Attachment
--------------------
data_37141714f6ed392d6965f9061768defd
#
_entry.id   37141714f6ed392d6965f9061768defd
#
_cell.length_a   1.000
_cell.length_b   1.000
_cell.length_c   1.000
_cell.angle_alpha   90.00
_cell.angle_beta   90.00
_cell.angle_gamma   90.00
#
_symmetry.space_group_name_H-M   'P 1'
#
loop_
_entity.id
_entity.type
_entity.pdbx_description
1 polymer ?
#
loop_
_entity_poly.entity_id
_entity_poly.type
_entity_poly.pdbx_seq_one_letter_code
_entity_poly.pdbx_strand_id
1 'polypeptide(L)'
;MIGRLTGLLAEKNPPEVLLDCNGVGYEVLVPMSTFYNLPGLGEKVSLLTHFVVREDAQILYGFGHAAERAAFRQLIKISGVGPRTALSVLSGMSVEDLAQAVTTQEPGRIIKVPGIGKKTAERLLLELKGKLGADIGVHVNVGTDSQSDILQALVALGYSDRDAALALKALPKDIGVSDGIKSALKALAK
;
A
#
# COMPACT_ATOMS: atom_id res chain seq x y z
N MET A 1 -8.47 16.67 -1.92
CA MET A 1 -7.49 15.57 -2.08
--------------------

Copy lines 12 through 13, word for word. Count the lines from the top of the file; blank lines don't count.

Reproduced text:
_symmetry.space_group_name_H-M   'P 1'
#